Maryan Zablotskyy (Ukrainian Economic Freedom Foundation), Cécile Philippe (Institut économique Molinari), John O’Connell (The TaxPayers' Alliance), Žilvinas Šilėnas (Lithuanian Free Market Institute), and Matt Warner (Atlas Network) on the “The Impact of Reforms Big and Small” panel at Europe Liberty Forum 2017.
Encouraged by Atlas Network’s “Leveraging Indices for Economic Freedom” initiative, the Lithuanian Free Market Institute (LFMI) took up the challenge to implement three changes in Lithuania. First, to reduce time and effort required to get a building permit. Second, to streamline the procedure of connecting new users to the electricity grid. Third, to merge the social security payments by employer and employee into one payment. While this would not actually reduce the effective burden on employees, at least people will finally become aware that in addition to income tax, a third of their earnings are diverted into social security.
This project has provided four lessons for us at LFMI.
One. Pick the right tool for the right job. We always try to make government move to the right (pun intended) direction. But if a government is leftist or center-left, naturally they might not want to implement classical liberal policies. After all, why would a socialist be motivated by ideas of liberty?
However, all Lithuanian governments want to perform well on the World Bank’s Doing Business Index. Presenting policy proposals not through the lens of classical liberalism, but through international competitiveness creates a non-partisan appeal and enables all governments to enact correct reforms.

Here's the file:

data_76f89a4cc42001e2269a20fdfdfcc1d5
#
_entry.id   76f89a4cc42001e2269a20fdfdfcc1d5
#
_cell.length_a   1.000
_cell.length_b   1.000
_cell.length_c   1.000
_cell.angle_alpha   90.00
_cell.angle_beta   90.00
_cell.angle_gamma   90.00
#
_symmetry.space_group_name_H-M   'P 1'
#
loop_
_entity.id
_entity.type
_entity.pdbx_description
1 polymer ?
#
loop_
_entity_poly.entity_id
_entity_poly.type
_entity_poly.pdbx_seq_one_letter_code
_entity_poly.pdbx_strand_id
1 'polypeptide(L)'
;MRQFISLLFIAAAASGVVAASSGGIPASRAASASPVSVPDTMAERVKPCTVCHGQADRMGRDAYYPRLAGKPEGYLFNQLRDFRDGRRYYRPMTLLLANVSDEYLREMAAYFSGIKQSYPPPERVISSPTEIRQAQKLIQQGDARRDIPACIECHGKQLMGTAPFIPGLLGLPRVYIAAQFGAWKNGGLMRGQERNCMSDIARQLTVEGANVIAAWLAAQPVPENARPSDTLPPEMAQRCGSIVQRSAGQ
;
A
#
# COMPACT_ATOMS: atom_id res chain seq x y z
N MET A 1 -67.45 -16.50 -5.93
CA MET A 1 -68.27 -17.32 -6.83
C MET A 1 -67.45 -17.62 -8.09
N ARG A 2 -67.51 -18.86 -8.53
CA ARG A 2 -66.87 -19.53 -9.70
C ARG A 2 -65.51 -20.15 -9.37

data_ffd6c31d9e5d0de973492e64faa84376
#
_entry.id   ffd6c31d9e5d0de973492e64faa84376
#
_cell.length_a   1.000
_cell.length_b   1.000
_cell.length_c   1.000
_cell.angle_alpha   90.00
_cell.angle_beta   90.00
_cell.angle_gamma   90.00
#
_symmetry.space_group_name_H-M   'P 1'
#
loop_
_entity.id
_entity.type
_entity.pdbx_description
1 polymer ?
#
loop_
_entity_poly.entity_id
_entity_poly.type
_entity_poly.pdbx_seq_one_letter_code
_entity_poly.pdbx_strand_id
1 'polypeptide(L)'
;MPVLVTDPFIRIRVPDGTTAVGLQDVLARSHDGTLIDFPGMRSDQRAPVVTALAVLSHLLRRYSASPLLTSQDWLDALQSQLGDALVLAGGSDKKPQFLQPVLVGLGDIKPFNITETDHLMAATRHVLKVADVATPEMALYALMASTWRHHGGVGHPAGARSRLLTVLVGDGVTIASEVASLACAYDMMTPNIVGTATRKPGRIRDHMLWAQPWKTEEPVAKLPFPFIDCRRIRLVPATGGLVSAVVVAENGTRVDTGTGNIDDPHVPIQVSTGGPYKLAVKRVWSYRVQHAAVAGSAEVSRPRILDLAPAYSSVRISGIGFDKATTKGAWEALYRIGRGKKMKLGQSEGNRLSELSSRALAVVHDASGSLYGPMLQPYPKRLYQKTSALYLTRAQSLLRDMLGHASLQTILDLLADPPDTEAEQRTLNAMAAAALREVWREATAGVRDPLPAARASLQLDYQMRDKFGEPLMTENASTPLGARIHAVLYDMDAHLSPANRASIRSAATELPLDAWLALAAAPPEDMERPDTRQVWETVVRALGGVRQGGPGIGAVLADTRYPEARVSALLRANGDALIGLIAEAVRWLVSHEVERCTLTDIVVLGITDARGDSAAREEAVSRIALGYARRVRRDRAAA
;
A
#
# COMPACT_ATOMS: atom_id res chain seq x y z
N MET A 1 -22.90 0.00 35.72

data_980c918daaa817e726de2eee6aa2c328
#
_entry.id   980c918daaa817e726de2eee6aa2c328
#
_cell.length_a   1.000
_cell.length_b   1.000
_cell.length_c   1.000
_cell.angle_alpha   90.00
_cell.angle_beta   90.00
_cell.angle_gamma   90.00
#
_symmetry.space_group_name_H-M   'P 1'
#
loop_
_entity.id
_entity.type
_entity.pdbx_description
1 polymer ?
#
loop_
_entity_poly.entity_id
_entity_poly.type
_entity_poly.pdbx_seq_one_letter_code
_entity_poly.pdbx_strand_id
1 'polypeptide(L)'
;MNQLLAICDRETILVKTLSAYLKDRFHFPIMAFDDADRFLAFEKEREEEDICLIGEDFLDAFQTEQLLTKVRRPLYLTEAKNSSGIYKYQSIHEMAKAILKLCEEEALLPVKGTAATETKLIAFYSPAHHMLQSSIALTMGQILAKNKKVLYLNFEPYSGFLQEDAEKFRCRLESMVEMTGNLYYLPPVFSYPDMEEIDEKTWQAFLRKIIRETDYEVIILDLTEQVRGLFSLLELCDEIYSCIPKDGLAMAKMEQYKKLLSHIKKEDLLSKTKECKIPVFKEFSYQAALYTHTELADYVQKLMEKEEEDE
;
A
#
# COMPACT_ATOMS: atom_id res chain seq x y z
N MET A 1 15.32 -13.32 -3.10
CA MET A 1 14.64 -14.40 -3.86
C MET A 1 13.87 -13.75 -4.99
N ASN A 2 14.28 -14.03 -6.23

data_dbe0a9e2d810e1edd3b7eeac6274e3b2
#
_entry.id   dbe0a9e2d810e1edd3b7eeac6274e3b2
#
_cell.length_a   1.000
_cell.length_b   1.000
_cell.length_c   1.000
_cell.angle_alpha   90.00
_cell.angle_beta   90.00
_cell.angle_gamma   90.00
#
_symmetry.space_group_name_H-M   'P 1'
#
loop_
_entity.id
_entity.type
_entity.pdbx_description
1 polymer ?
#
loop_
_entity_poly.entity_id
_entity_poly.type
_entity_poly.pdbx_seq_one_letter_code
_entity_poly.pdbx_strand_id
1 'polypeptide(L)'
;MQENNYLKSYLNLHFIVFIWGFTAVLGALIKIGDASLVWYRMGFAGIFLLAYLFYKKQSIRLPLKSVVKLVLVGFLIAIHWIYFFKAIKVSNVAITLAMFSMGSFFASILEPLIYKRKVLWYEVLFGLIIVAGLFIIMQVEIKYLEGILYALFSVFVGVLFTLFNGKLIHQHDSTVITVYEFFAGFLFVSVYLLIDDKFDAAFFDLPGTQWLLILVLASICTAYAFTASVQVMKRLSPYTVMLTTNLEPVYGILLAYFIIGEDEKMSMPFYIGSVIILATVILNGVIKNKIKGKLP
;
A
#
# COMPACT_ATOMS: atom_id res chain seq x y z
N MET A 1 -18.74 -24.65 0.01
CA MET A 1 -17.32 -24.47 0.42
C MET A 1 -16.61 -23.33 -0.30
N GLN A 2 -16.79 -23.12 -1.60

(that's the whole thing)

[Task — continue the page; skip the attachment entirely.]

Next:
Two. Block the bad, but also support the good. Completely changing the direction of government is like trying to stop a fast-moving train by standing on the tracks. Plausible, if you are Superman, futile for mere mortals. Everyday government work is a busy station with trains going in all directions. Sometimes we have to throw ourselves on the tracks. Sometimes we should to climb into the driver’s cabin and convince the driver to go faster. Freedom-oriented think tanks surely create value in opposing the wrong policies. But there is also value in helping with the right ones.
Three. Liberty in practice, not just in theory. If you received a 3 a.m. call from the president asking to reform the country, would you know exactly what to do? We challenged ourselves to craft precise policy proposals. Merging of social security payments requires changing five additional tax rates? We need to calculate these precisely. Building electricity lines during winter takes three times longer than in summer? Find out why, find a solution.
We often talk about how to attract people to our cause. Nothing sells better than real solutions to real problems.
Four. Putting up a good fight is good, winning is better. If the government has the same goals as you, if there is no need to fight against public opinion, can we actually deliver a reform? We are so used to lose fighting against overwhelming odds that we tend to assume all odds are overwhelming. But maybe our plans were not good enough? Maybe we lacked proper execution? The mindset where all our wins are our achievements, and all our losses are the governments’ fault has no place on the market. Snap out of it, challenge yourselves. After all, isn’t this what market economy is all about?